February 8, 2008

REVIEW: Taxi to the Dark Side (B+)

Background: Over the last year or so, public interest in the use of torture has waned quite significantly. It made a brief appearance in 2007's terrible Rendition, but has otherwise been relegated to obscure Abu Ghraib references in pop culture. Alex Gibney, whose Enron: The Smartest Guys in the Room was one 2005's best documentaries, takes on the Bush administration's torture tactics with Taxi to the Dark Side. This was his second involvement on an Iraq documentary in 2007 - he was an executive producer on Charles Ferguson's No End in Sight. Both films received Oscar nominations for Best Documentary Feature.

Synopsis: Framing his attack on Bush around the story of innocent Afghan taxi driver Dilawar, who was murdered by beatings in American detention in 2002, Gibney takes us on a torture tour through Bagram prison in Afghanistan, Abu Ghraib in Baghdad, and, of course, the U.S. base at Guantanamo Bay. Amazingly, the (now discharged) military personnel involved with Dilawar's death are all happy to share their stories on camera, no doubt to shed some guilt and blame their actions on "following orders." Over and over we see mutilated, naked bodies of detainees in various stages of "interrogation." A few reenactments are oddly interspersed, along with some interviews from authors and experts on torture, the Geneva Conventions, and human behavior. The rest of the 106 minutes are filled with predictable clips of Bush, Cheney, Rumsfeld, Gonzales, et. al. defending torture by saying it can't be defined.

I Loved:
+ The interview with former FBI agent Jack Cloonan.
+ Some interesting statistics: 93% of detainees in U.S. military custody were "captured" for a bounty by tribal warlords and militia men. You can only assume that the majority of such detainees are likely innocent, but this unfortunately isn't further explored.

I Liked:
+ The interviews from the military MPs - straight from the source, like it should be.

I Disliked:
- The reenactments - maybe they were necessary (what are you going to do, actually torture someone?), but they just seemed strangely done.
- When Gibney went Michael Moorish at Guantanamo - catchy song with ironic lyrics while showing exaggerated examples of military attitude.
- Not hearing from any interviewees who could have defended the use of torture.

I Hated:
- The explicit male nudity, quite certainly the most I've ever seen in a film. And no, this isn't a "fairness" thing about male vs. female nudity on screen - it's a "dignity" thing. These men, if still alive, have been subject to enough humiliation already, haven't they? The blurred photos with which we are all (hopefully) familiar would have been appropriate and would have sufficed just fine in showing the horror of the situation.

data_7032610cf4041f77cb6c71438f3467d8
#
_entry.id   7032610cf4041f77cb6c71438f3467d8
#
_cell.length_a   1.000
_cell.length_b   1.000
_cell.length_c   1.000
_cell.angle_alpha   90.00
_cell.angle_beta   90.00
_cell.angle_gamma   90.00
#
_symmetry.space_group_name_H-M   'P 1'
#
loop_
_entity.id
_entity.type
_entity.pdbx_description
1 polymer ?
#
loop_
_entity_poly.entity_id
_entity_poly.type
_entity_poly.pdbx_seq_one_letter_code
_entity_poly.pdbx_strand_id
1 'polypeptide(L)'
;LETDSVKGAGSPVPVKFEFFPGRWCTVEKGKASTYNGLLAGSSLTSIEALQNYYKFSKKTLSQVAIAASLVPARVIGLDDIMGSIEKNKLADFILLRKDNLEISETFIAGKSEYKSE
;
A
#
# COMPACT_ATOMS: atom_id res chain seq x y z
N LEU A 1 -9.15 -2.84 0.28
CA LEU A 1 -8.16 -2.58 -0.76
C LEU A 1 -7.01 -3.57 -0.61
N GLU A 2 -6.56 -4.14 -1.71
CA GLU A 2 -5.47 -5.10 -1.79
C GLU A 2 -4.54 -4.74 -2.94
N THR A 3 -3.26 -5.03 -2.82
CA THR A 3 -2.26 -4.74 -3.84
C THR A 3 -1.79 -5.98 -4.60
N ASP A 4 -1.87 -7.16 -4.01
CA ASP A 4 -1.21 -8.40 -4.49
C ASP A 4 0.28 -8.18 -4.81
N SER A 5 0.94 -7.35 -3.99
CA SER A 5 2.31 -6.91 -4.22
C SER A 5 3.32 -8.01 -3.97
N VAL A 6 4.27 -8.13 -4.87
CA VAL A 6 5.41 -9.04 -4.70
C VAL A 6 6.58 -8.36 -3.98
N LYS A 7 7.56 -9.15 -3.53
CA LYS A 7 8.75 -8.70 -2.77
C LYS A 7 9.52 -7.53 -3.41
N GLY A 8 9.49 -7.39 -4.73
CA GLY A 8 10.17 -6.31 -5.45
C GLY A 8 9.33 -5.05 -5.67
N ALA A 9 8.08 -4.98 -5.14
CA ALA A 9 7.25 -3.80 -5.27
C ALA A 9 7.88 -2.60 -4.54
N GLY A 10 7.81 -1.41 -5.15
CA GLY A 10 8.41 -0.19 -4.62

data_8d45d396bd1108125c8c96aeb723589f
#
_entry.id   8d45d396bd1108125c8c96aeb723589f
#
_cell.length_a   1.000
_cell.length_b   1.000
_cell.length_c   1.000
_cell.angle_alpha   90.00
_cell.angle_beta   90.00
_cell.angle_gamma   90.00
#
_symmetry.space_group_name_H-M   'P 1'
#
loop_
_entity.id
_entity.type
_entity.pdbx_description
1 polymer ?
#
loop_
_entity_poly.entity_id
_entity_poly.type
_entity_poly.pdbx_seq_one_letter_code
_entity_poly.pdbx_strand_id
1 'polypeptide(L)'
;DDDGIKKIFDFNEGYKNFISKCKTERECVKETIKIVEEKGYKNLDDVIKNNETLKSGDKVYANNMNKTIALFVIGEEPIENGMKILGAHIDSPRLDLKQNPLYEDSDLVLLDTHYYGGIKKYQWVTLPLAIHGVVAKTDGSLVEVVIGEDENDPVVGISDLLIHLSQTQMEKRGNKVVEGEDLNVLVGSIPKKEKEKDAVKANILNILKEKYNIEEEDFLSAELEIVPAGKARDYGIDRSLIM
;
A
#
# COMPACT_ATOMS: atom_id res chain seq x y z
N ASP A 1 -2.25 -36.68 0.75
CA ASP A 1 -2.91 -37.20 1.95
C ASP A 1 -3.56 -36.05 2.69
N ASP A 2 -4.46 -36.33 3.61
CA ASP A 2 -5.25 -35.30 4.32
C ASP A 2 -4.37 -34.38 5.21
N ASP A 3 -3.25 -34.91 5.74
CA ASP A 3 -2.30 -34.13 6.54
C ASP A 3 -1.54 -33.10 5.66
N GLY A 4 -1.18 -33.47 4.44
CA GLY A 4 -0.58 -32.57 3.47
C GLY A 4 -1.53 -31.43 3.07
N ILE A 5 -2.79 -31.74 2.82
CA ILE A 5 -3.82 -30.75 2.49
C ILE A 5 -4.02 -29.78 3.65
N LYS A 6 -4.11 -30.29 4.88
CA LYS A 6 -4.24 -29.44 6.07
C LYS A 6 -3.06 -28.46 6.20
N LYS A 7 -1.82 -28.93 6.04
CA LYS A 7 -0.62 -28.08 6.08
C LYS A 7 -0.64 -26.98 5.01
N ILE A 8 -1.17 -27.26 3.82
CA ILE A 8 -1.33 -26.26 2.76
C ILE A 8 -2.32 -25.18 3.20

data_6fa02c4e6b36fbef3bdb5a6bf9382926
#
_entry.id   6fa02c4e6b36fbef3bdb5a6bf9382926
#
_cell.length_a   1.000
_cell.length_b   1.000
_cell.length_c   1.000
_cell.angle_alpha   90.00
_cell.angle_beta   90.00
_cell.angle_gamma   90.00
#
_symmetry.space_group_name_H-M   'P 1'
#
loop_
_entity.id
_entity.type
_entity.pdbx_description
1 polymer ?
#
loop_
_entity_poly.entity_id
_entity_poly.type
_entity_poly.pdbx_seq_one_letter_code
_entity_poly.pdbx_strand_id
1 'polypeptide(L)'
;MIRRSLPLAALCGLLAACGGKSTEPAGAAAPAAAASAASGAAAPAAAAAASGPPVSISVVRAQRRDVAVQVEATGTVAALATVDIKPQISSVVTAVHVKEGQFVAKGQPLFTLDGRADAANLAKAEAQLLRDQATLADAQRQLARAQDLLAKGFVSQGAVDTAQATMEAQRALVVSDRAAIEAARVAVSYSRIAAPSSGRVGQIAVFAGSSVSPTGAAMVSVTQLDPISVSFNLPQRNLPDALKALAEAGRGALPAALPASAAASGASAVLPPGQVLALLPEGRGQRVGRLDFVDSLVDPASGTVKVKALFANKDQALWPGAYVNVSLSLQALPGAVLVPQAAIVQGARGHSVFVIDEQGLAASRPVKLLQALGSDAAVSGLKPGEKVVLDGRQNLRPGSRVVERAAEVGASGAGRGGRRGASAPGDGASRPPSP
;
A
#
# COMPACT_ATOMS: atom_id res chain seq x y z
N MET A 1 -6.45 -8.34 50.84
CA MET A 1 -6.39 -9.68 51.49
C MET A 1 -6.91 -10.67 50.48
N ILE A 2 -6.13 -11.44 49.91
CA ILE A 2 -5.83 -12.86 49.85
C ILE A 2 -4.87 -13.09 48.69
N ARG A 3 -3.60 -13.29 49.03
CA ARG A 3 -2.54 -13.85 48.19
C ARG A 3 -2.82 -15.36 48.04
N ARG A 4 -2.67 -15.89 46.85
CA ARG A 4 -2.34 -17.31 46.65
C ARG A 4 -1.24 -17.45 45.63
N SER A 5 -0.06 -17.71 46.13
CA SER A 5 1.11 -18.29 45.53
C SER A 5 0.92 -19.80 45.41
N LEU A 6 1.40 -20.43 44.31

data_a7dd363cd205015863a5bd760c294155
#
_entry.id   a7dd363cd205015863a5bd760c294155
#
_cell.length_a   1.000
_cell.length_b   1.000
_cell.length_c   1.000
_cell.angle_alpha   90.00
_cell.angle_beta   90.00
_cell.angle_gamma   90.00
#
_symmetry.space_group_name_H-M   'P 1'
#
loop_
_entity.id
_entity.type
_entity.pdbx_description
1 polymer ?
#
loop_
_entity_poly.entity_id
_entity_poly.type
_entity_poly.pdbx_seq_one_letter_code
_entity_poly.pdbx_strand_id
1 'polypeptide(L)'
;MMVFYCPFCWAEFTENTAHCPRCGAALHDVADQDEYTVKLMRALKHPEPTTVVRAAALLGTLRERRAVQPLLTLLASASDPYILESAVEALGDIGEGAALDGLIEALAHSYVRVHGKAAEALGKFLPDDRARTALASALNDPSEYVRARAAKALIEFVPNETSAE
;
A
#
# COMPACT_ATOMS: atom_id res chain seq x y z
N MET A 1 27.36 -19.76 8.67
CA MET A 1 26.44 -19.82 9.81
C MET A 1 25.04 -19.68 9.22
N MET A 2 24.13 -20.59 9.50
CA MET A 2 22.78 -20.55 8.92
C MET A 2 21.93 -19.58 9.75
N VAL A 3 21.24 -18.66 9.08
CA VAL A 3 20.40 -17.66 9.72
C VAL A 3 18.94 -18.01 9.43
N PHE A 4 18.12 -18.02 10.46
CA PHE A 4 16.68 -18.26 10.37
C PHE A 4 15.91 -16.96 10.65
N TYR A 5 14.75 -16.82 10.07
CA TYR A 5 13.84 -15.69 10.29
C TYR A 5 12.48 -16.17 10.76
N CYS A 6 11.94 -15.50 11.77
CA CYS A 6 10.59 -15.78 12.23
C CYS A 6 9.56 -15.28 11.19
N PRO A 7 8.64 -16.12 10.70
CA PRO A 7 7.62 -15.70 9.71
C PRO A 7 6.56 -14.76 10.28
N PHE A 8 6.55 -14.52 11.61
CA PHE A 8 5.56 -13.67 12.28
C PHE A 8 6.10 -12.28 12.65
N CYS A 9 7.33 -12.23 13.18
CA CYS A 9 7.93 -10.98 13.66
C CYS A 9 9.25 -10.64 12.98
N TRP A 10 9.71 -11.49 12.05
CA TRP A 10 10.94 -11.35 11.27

Grade:
Writing - N/A
Acting - N/A
Production - 7
Emotional Impact - 9
Music - 5
Significance - 5

Total: 26/30= 87% = B+

Last Word: In addition to objectively painting a portrait of a given subject matter, a documentary is usually expected to be an expos
é of said subject matter; a story you've never heard, or a story you've heard before, but not in "this way." Though engrossing and often gross, the real weakness of Taxi to the Dark Side is the fact that it's the same story told in pretty much the same way we've always heard: poor leadership within the U.S. administration led to poor decision-making on the ground, which led to poor detainees being treated poorly. Everyone's guilty but no one is to blame. This circuitous chaos is the subject matter and not the fault of Alex Gibney, but I hold him accountable for not telling me anything I didn't already know about it (and for thoroughly confusing me with years and locations). If there was ever an instance of preaching to the choir, this was it. Why did I expect more? Because Gibney's Enron was a triumph - as much as you knew about that scandal (which was probably not much), he laid out a linear, exacting argument that left no room for debate. As ironic as it seems to say so, Taxi to the Dark Side is not going to convince anyone of anything. You either think torture is bad, or you think torture is good. I really don't see a middle ground, and if you're in the second group you won't change your mind from what Gibney presents, you'll just shrug your shoulders. For a brief moment he actually starts to get creative as we hear from a former FBI interrogator whose interrogation techniques were effective and peaceful (as much as he exaggerated). That started to be convincing, so why did it end? And what about the 30 second insight into how torture has been embraced by the American public thanks to the likes of 24? That's an interesting place to go, but we're left with more polarizing soundbites from Bush. How about the flash-quick glimpse into the future repercussions from torture survivors? Gibney even pushes his own personal connection to torture to the credits. Where was that the whole time? The short of it is, by focusing on the same old details and using some pretty tired arguments, Gibney prevents his merely good work from achieving real excellence. Though it's a good excuse to get angry for a few hours, Taxi to the Dark Side can really only be recommended for anyone who has had their head in the sand for the last five years.

14 comments:

  1. Your reservations aside, I'm going to have to check this one out. Hopefully before the Oscars so I can make up my own mind.

    Even if I do, I'll have no way of telling how Oscar is going to go.

    It's too bad they don't do a better job all around with the Foreign and Documentary categories because they're about the only way to bring these movies to the attention of the masses in the US.